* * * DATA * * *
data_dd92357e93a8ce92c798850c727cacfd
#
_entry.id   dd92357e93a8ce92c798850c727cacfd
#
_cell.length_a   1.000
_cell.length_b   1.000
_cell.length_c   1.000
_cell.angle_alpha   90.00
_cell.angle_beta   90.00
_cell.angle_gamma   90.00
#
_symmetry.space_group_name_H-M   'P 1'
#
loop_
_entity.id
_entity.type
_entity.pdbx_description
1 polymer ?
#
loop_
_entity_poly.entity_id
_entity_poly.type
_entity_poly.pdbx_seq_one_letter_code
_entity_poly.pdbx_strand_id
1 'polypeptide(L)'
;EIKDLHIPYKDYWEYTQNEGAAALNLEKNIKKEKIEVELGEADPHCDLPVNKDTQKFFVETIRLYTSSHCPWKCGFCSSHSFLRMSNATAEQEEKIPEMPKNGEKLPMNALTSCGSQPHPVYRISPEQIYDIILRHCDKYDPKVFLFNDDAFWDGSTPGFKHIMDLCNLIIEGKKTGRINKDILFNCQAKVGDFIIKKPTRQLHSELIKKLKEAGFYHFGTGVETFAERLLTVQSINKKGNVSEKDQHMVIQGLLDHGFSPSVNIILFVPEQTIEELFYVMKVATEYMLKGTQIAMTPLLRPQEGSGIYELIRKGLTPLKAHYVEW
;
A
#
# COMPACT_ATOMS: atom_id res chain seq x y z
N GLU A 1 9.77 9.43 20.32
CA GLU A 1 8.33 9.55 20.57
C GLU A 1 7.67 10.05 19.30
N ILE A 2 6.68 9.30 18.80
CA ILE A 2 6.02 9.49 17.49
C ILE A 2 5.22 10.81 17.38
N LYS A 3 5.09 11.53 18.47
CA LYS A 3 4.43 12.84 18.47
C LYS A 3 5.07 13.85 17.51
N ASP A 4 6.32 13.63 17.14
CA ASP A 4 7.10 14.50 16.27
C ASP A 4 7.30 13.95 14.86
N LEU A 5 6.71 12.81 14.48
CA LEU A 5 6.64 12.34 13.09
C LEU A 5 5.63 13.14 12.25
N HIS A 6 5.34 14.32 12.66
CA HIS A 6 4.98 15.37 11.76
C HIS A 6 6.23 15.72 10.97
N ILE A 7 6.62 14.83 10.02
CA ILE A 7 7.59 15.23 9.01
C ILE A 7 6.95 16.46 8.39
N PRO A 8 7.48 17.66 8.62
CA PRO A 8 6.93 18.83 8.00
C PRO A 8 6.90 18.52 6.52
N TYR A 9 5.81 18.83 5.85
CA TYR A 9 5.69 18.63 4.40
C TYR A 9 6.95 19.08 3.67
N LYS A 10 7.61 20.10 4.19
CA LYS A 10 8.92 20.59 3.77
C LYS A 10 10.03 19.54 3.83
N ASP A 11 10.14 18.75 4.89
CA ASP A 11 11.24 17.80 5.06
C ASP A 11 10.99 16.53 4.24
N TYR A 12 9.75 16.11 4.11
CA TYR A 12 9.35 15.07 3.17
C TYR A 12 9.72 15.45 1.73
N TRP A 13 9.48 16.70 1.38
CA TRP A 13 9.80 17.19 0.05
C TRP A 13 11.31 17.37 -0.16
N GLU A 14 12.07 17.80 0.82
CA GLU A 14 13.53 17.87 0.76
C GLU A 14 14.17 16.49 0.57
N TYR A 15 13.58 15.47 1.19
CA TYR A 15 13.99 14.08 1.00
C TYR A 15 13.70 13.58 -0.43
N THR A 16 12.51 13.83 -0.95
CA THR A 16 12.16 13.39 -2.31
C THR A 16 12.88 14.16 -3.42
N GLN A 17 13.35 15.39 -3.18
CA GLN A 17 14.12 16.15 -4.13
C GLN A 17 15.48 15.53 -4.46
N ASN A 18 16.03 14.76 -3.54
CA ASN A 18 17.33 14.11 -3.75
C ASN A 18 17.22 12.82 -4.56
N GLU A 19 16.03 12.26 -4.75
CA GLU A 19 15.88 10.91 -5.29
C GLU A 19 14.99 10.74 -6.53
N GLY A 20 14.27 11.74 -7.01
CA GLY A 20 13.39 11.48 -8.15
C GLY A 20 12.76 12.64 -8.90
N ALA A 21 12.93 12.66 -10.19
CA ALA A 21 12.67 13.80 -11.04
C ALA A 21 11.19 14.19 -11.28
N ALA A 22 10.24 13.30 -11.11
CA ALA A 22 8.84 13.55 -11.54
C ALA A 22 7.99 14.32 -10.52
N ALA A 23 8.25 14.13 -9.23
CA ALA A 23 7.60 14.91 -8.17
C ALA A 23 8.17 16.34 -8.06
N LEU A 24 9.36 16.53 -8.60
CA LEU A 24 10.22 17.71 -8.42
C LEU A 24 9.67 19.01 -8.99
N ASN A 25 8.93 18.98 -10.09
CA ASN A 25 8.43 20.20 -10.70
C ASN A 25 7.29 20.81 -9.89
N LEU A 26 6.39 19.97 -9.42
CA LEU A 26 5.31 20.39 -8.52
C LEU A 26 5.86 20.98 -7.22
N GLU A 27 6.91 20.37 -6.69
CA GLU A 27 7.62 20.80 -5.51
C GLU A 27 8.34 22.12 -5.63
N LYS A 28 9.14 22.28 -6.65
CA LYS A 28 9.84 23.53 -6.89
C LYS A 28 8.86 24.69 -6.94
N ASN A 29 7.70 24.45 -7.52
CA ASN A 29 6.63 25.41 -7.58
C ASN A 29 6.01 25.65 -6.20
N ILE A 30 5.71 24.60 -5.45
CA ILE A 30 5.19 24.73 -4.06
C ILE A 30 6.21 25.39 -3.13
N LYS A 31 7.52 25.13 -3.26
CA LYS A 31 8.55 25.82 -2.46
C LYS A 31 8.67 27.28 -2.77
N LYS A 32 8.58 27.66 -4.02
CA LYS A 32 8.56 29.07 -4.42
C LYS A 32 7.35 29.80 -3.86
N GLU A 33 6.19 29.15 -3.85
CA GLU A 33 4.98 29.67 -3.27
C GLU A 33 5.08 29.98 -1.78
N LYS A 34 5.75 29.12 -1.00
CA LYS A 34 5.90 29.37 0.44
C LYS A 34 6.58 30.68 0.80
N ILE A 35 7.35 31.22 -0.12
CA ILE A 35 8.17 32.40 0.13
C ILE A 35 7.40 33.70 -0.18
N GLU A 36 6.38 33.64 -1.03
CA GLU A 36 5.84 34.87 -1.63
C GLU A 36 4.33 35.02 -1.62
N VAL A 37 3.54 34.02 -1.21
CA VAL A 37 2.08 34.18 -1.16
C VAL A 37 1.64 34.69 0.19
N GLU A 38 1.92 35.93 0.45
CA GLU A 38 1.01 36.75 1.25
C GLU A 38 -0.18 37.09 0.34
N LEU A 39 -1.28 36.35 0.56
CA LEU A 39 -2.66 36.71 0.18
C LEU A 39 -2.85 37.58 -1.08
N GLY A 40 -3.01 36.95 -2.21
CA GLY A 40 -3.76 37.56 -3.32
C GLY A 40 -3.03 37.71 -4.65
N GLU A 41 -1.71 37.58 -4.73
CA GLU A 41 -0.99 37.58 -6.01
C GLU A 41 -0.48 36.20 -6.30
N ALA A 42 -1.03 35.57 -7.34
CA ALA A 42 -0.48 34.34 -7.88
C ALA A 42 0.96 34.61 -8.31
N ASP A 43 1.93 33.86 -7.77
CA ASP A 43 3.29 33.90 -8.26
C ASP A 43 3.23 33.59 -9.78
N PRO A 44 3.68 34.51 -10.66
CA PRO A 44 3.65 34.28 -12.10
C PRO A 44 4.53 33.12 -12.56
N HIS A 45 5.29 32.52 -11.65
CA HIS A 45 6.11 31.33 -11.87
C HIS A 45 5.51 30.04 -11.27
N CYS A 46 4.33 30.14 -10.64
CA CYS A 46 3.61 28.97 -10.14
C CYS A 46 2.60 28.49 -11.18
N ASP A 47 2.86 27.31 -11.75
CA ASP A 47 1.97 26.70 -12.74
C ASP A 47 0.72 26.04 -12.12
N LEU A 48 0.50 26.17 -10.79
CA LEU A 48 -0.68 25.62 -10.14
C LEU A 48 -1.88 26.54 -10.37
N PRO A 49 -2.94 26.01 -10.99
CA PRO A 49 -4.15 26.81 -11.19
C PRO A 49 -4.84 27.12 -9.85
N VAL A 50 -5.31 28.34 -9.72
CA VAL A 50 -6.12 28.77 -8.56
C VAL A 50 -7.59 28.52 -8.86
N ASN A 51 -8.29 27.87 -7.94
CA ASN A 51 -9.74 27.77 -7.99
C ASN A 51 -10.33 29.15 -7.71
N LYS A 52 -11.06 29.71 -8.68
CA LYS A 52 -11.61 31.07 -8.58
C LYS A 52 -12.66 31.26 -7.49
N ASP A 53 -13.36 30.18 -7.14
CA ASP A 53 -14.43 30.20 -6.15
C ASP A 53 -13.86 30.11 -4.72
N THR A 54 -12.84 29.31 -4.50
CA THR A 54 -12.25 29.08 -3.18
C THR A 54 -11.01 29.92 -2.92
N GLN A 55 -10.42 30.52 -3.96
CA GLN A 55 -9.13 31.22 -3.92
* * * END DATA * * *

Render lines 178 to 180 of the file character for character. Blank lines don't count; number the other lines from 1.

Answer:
N VAL A 50 -5.31 28.34 -9.72
CA VAL A 50 -6.12 28.77 -8.56
C VAL A 50 -7.59 28.52 -8.86